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An overcrowded UGA offers $1,000 to area freshmen to live at home, $3,500 for older students to go off-campus

Facing a critical fall dorm shortage after more freshmen chose to enroll at the University of Georgia this year, the popular Athens campus is attempting to entice local area teens to live at home. UGA is offering them $1,000 to give up their dorm rooms.

“The increase is due in part to the rising popularity of the University of Georgia among prospective students,” said UGA spokesman Gregory Trevor. “University housing has offered a $1,000 incentive for incoming first-year students from Clarke and contiguous counties to waive the university’s requirement that they live on campus their first year.”

That is not the only deal. UGA is offering a $3,500 housing discount fee for non-first-year students who agree to live in Brown Hall, which is on the Health Science Campus off Prince Avenue and about two miles from the main campus. Non-first-year students willing to forgo their on-campus housing contracts and live off campus will get $3,500 cash, said Trevor.

Both the $1,000 and the $3,500 incentives are being offered on a first-come, first-serve basis. The Board of Regents spokesman told me UGA is the only public campus facing oversubscribed housing and offering cash to entice kids to live elsewhere.

The growing demand for UGA underscores the long-held contention that Georgia needs another liberal arts college of its caliber and appeal.  Former Chancellor Erroll B. Davis hoped it would be Georgia College in Milledgeville. Is that happening? I know several kids going there, some happily, a few not so as their first choice was UGA.

I love Georgia College for its smallness. As a parent taking my twins to see colleges, Georgia College was my favorite tour. I feel like students would not get as lost there as they might at UGA. But both my kids like the energy and excitement of big campuses, which explains one at UGA and one at Georgia Tech.

If my freshman were eligible, I would advise against taking the $1,000 and staying at home. Commuting to college is not easy, having done it in grad school. Plus, research shows that undergraduate students living in dorms earn higher grades.

However, if I had an older child at UGA, I would tell them to grab the $3,500 deal. They are old enough to go off campus and that amount would cover a lot of rent.

Some parents discovered the housing crunch while at UGA this week for orientation. During a tour of an apartment dorm in UGA’s East Campus Village, parents and students learned the single bedrooms they expected would now house two students with the addition of bunk beds. Two-person apartments are being expanded to four students.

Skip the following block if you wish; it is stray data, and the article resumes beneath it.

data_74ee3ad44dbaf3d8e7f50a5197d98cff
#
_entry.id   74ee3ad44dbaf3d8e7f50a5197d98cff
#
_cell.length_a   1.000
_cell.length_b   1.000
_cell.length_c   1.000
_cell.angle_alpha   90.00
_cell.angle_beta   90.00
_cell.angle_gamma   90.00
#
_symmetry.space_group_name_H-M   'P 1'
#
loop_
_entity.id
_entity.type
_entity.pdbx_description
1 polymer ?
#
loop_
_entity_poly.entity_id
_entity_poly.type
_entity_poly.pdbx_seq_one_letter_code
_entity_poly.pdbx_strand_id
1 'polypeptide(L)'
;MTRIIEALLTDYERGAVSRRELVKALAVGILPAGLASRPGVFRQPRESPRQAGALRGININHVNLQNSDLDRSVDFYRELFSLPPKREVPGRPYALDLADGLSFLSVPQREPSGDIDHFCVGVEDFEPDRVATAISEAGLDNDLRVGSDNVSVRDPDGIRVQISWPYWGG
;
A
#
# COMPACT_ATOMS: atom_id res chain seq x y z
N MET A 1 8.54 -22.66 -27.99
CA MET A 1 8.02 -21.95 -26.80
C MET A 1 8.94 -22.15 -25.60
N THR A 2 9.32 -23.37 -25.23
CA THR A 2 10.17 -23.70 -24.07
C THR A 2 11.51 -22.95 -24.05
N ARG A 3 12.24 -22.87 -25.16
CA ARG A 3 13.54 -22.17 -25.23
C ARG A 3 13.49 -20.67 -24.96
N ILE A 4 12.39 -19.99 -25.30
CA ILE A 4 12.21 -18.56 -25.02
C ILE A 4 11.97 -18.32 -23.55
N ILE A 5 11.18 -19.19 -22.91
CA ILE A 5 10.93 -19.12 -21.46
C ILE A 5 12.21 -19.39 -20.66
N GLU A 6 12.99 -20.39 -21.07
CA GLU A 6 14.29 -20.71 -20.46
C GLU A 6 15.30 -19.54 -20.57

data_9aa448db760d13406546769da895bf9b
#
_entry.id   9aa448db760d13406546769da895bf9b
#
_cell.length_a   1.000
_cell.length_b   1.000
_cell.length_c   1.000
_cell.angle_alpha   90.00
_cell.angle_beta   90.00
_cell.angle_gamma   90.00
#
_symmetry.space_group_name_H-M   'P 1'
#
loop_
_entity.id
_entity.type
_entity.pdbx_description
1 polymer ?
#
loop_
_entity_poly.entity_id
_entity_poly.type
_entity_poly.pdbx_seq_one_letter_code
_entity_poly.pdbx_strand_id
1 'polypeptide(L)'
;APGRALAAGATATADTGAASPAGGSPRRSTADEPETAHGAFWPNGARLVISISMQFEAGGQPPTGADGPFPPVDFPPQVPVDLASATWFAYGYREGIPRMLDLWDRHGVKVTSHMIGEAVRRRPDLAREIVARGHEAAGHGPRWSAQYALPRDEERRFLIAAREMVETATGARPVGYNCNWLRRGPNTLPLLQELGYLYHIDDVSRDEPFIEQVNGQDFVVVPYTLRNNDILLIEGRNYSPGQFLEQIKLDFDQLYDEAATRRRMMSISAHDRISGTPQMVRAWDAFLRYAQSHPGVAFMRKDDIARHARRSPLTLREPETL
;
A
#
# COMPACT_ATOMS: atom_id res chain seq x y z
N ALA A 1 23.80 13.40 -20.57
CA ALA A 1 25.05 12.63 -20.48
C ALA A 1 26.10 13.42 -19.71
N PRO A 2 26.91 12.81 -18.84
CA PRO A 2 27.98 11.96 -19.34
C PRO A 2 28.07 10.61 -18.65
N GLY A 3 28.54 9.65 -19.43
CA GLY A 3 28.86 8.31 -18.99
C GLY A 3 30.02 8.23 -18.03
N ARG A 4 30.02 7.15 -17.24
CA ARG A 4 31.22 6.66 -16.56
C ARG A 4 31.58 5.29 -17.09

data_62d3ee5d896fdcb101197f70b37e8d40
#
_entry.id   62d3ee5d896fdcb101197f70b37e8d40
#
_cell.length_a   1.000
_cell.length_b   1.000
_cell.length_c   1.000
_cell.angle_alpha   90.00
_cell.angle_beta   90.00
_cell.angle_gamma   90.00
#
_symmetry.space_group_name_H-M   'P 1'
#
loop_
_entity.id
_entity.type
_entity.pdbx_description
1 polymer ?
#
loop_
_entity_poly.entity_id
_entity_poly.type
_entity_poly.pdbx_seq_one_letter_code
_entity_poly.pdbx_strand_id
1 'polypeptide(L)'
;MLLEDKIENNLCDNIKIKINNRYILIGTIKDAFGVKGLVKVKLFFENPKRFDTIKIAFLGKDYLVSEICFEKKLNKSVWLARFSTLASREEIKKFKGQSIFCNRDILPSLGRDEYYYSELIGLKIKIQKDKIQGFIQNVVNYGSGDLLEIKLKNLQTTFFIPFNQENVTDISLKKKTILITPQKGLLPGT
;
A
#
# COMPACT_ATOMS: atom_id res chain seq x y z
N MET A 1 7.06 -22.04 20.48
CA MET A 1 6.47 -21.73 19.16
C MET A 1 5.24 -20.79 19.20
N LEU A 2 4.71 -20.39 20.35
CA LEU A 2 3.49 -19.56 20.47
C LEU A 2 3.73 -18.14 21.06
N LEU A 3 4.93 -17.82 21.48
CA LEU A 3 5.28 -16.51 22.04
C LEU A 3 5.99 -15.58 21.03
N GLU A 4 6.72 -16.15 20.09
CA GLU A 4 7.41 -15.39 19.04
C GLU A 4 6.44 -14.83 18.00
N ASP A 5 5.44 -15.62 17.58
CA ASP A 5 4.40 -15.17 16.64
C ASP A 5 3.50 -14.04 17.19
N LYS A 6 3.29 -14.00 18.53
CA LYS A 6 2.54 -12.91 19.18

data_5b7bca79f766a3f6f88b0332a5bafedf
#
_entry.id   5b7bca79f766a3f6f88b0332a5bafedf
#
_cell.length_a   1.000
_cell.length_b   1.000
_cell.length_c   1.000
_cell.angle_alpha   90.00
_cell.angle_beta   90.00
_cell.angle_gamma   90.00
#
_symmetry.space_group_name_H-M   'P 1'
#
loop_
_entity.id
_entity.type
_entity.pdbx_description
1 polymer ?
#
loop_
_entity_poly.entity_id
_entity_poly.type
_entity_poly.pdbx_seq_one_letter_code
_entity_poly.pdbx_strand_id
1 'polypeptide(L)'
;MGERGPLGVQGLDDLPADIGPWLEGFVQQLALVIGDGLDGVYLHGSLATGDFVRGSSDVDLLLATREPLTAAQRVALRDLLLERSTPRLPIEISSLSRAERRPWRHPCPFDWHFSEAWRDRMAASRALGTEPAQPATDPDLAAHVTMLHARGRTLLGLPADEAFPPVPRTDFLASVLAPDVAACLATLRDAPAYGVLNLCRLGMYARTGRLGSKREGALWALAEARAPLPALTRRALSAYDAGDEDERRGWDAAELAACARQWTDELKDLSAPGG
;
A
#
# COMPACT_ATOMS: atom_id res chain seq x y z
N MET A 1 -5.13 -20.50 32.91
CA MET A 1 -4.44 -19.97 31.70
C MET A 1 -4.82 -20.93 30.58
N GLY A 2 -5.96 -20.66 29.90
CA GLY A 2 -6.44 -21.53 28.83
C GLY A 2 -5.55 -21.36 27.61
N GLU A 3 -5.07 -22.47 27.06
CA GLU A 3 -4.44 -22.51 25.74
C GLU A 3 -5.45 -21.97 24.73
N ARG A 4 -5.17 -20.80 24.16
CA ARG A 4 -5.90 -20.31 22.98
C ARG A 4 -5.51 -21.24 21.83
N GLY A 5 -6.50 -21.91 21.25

Parents will see a slight decrease in their housing tab from what UGA describes as “expanded” rooms. For example, a two-bedroom apartment in Vandiver Hall drops from $3707 for two students per semester to $3466 for four students, a discount of $241, said Trevor.

During one tour, parents were told the freshmen class was larger than expected by about a thousand students, but Trevor said, “Although final enrollment numbers will not be available until the beginning of the fall semester, the increase in the number of enrolled first-year students will be nowhere close to 1,000 – in fact, it will be less than half that figure. ”

UGA students are reporting that resident advisers — commonly called RAs — are being assigned roommates in oversubscribed dorms, something rarely done in the past. However, Trevor said, “When RAs sign their agreement, the agreement states that there is a possibility that RAs might have roommates.”

Housing options also narrowed this year with the closing of Russell Hall for renovation. The high-rise on Baxter Street housed 970 freshmen in double-occupancy rooms. With a total undergraduate enrollment of 27,500 students, UGA welcomed 5,475 first-year students last year.

Like many colleges, UGA requires first-year students to live on campus, although it has allowed exemptions in the past for students living with parents in nearby Clarke, Barrow, Jackson, Madison, Oglethorpe and Oconee. However, those exemptions did not come with cash incentives.



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Maureen Downey has written editorials and opinion pieces about local, state and federal education policy since the 1990s.